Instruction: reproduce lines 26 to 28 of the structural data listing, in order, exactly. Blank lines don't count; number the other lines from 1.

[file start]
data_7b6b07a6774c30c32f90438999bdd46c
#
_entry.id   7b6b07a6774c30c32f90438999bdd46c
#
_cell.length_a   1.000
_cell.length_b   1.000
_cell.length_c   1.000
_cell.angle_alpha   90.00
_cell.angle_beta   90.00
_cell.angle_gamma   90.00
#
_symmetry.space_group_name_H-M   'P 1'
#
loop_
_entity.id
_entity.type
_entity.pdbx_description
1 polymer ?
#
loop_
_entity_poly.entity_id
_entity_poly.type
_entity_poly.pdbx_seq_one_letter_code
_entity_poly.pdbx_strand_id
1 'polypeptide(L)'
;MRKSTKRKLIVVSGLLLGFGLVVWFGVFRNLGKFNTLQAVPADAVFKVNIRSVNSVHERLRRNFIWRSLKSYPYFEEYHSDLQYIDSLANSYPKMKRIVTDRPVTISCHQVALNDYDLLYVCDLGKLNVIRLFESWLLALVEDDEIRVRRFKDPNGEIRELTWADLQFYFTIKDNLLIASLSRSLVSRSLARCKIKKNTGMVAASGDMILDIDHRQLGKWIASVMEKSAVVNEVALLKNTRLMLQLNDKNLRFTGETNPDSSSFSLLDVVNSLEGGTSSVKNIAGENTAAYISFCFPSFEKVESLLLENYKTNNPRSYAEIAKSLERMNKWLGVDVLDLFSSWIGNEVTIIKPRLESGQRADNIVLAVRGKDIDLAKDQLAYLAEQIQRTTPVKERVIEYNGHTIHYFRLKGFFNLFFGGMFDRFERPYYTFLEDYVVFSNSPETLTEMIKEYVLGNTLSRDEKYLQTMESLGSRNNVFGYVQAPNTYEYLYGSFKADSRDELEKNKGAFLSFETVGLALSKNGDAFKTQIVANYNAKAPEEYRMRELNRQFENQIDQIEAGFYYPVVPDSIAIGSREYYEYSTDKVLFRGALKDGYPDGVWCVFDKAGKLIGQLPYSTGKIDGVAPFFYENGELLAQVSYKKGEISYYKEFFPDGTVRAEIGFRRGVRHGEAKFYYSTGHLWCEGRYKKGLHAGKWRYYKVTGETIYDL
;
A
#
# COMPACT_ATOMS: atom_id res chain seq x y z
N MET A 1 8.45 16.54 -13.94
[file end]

;MRKSTKRKLIVVSGLLLGFGLVVWFGVFRNLGKFNTLQAVPADAVFKVNIRSVNSVHERLRRNFIWRSLKSYPYFEEYHSDLQYIDSLANSYPKMKRIVTDRPVTISCHQVALNDYDLLYVCDLGKLNVIRLFESWLLALVEDDEIRVRRFKDPNGEIRELTWADLQFYFTIKDNLLIASLSRSLVSRSLARCKIKKNTGMVAASGDMILDIDHRQLGKWIASVMEKSAVVNEVALLKNTRLMLQLNDKNLRFTGETNPDSSSFSLLDVVNSLEGGTSSVKNIAGENTAAYISFCFPSFEKVESLLLENYKTNNPRSYAEIAKSLERMNKWLGVDVLDLFSSWIGNEVTIIKPRLESGQRADNIVLAVRGKDIDLAKDQLAYLAEQIQRTTPVKERVIEYNGHTIHYFRLKGFFNLFFGGMFDRFERPYYTFLEDYVVFSNSPETLTEMIKEYVLGNTLSRDEKYLQTMESLGSRNNVFGYVQAPNTYEYLYGSFKADSRDELEKNKGAFLSFETVGLALSKNGDAFKTQIVANYNAKAPEEYRMRELNRQFENQIDQIEAGFYYPVVPDSIAIGSREYYEYSTDKVLFRGALKDGYPDGVWCVFDKAGKLIGQLPYSTGKIDGVAPFFYENGELLAQVSYKKGEISYYKEFFPDGTVRAEIGFRRGVRHGEAKFYYSTGHLWCEGRYKKGLHAGKWRYYKVTGETIYDL
;
A